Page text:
There's no Leonardo DiCaprio, Lily Gladstone or Robert De Niro on set, but Enel's millionaire loss to the Indians in the US could inspire another Hollywood film. If only because it was the Osage tribe that triggered the “diplomatic” problems, whose story Martin Scorsese brought to the screen in “Killers of the Flower Moon”. Let's get to the facts. Enel must remove 84 wind turbines from the Osage Indian Nation territory in Oklahoma.
Although this is the first level of judgment, this was established by a federal district court in the US state. The Indian tribe actually took Enel to court for not asking the local authority for permission to use the wind farm. In summary, the Osage are not against wind energy, but rather make it a matter of sovereignty or perhaps pride. If Enel were to begin dismantling the wind farm, it would require an expenditure of almost $260 million. There would also be the equivalent of the likely compensation due to the Osage. The legal dispute was reignited by the Financial Times, highlighting that it was one of the first foreign rulings requiring the removal of an operating green facility.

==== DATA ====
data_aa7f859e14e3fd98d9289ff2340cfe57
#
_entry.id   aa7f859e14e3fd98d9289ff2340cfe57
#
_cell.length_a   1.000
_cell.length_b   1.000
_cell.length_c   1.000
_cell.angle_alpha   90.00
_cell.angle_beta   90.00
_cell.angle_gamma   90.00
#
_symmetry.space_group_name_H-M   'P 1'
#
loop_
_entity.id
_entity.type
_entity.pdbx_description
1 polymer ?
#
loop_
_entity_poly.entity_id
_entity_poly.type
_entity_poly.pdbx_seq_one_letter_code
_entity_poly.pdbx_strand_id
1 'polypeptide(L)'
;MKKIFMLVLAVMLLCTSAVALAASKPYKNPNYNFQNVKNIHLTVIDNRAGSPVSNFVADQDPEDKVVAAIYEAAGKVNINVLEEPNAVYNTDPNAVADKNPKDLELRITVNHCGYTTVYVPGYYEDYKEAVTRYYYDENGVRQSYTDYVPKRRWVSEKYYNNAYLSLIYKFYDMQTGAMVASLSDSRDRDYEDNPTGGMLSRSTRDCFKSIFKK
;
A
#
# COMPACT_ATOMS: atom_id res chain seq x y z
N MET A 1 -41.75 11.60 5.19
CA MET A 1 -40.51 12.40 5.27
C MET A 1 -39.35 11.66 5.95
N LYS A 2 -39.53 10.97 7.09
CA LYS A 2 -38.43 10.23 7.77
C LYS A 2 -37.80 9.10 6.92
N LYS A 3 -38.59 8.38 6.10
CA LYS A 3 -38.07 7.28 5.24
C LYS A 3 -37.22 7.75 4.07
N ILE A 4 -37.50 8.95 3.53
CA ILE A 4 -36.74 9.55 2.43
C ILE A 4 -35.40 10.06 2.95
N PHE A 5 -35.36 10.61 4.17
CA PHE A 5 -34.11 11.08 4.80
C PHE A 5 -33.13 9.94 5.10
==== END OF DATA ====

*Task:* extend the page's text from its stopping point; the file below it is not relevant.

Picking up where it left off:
Enel's answer was not long in coming. A spokesman told the British newspaper that the group “disagrees” with the court's ruling and will therefore appeal. Not only does Enel say it will continue to manage the Oklahoma wind farm site in “good faith” until “a final decision” is made. In any case, the group has no intention of imposing its authority on the Osage Nation, nor does it have any intention of mining minerals. On the contrary: its system supplies 50,000 households in the region with clean energy.